Zane in the Highschool Classroom: (12 - Alyssa D. Niccolini): Women and Erotic Fiction, ed. Kristen Phillips

By Laura Vivanco on Monday, 28 December, 2015

Niccolini's essay "draw[s] on data from two focus groups with U.S. high school students aged 14-18 who identify as African American, Black, Afro-Caribbean, and Latina to argue that erotica [...] teaches" (225). She "hone[s] in on the work of Zane and her self-termed erotica noir in relation to this pedagogy as her books were the most widely circulated and intensely beloved by the students I taught" (226).

According to Niccolini

Erotica's pedagogy is a pedagogy of the present. Its knowledge is about what the body is capable of now. This present-centered feeling of "I shouldn't be reading this but I am" traverses a range of affective intensities that fall somewhere between a guilty pleasure, flouting of discipline, exciting transgression and sense of shame. As standardized tests are more and more the horizon for curricula in U.S. schools, a curriculum centered on immediate intensities may offer a temporal relief from an insistence on knowledge being tied to futurity. (228-29)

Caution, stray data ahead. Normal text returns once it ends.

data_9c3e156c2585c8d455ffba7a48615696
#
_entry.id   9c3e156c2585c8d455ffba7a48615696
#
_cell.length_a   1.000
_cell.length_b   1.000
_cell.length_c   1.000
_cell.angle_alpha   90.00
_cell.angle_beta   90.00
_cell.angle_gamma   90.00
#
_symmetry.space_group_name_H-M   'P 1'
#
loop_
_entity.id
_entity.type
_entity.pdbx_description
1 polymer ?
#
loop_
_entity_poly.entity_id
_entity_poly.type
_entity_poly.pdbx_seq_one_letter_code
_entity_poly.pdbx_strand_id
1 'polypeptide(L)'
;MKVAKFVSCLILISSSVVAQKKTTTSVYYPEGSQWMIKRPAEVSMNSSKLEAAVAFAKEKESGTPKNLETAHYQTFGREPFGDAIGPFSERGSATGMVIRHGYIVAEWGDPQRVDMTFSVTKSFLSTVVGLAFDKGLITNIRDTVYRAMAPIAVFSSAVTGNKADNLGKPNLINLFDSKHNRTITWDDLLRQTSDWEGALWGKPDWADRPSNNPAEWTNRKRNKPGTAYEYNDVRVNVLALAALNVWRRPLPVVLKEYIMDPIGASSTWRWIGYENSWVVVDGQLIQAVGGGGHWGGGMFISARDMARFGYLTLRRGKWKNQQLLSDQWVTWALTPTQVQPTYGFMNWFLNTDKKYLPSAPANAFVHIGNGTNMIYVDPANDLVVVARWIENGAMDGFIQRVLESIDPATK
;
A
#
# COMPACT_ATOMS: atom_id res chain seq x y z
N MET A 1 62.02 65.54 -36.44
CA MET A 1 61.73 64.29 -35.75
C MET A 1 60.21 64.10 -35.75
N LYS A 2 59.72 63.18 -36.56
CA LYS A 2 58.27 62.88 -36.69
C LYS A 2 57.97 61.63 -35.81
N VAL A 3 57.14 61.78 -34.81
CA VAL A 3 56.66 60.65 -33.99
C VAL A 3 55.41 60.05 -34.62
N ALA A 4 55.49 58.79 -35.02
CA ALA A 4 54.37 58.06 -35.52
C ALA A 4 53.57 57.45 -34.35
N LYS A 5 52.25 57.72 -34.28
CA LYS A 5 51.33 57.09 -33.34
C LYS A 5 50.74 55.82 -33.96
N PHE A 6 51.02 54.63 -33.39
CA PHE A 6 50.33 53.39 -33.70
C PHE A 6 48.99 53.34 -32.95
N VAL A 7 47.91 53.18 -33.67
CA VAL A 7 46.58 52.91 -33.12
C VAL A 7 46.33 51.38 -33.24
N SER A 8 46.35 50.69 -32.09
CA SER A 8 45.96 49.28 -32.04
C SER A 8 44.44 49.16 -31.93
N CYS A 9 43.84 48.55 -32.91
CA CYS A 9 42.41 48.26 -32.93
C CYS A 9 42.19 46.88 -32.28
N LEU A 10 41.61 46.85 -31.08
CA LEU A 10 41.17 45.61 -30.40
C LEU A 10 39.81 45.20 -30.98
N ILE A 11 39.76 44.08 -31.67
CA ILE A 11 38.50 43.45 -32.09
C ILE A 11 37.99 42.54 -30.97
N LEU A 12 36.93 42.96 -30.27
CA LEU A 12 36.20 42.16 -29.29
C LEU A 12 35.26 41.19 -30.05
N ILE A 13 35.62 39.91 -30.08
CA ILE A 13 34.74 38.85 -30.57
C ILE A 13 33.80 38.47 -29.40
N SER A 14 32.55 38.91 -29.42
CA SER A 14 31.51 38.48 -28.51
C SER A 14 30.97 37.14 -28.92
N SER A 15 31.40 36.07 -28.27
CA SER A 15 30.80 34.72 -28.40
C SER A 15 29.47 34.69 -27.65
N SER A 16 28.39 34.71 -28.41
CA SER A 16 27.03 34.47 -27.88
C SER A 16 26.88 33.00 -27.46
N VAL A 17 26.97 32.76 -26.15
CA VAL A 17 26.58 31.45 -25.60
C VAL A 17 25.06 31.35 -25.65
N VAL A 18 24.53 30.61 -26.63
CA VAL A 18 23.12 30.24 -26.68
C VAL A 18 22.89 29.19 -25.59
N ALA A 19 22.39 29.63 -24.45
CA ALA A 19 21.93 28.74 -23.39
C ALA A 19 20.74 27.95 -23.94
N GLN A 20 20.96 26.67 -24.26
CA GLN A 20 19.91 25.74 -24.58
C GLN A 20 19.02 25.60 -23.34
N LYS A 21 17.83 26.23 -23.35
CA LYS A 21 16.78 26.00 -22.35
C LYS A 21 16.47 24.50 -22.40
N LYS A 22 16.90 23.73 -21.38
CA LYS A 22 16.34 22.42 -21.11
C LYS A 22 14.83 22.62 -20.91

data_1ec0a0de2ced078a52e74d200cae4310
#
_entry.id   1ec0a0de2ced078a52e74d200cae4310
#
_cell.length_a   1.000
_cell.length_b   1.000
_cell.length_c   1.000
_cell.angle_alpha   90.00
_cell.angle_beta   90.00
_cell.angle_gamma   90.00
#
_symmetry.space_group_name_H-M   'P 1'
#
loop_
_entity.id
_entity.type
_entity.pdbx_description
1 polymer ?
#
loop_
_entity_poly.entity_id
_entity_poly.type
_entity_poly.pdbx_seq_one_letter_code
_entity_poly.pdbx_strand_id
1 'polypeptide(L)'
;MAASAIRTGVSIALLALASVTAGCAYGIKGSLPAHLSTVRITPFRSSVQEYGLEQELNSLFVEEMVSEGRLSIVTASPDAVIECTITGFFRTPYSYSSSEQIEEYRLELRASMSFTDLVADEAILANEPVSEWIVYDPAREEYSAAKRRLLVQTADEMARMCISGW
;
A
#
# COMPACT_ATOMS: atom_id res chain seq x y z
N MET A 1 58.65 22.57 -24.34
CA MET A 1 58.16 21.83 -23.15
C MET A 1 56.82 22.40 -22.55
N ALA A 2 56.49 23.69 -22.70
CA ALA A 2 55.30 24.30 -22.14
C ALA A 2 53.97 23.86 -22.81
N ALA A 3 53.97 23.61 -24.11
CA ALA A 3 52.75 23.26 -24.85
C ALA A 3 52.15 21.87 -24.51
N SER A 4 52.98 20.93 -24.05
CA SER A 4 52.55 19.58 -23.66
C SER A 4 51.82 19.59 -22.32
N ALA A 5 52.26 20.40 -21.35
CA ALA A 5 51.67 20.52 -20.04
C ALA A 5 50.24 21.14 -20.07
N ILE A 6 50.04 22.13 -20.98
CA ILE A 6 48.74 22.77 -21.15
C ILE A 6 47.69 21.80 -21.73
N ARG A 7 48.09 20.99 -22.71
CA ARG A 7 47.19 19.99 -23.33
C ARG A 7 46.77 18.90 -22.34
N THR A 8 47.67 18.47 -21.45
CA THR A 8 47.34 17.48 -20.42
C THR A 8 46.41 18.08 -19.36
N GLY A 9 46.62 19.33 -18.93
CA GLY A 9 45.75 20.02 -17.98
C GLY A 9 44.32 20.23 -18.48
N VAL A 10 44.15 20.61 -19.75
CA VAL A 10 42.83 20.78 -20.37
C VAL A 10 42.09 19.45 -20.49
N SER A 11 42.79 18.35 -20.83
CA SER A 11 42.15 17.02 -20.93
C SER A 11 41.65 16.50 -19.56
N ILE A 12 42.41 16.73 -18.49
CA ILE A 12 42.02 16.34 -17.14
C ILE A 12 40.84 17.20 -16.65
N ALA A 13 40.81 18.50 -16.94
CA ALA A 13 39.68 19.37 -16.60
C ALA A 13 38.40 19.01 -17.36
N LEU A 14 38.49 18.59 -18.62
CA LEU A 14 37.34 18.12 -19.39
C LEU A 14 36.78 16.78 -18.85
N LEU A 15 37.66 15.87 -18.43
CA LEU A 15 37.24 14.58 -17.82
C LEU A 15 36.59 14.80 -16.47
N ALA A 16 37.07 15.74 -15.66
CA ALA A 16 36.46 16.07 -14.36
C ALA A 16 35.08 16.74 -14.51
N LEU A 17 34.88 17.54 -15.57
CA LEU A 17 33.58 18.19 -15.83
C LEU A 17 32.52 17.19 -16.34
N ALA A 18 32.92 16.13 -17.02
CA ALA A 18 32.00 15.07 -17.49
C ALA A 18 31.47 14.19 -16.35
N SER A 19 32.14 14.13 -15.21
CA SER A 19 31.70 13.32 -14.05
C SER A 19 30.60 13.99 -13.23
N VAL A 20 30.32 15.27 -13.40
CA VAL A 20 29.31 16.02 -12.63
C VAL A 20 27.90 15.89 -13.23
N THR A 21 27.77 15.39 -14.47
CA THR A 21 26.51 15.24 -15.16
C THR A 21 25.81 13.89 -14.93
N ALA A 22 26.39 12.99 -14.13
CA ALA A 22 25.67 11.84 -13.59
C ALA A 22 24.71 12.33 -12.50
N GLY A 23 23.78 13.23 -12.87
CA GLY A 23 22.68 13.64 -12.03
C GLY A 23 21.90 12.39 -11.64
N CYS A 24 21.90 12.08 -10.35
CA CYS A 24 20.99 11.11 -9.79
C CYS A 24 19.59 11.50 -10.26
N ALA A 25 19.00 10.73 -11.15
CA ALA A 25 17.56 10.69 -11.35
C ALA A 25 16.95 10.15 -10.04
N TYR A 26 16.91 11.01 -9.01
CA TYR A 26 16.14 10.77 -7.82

Niccolini, Alyssa D. "Sexing Education: Erotica in the Urban Classroom". Women and Erotic Fiction: Critical Essays on Genres, Markets and Readers. Ed. Kristen Phillips. Jefferson, North Carolina: McFarland 2015. 225-39.

Apparently the students bring the books to school and, often, refuse to put them away even when requested/instructed to do so by the teachers. Niccolini is arguing that this is a positive thing, and not just because she'd rather they read something than nothing at all.

I suppose it's good if the alternative is that the students are non-attentive to the teachers in other ways but I can't help but wonder how much they'll learn overall if all they do is try to read Zane's books. Niccolini doesn't say how much time per day an average student is likely to spend trying to read Zane instead of paying attention to the scheduled lesson so maybe it's only something they do occasionally?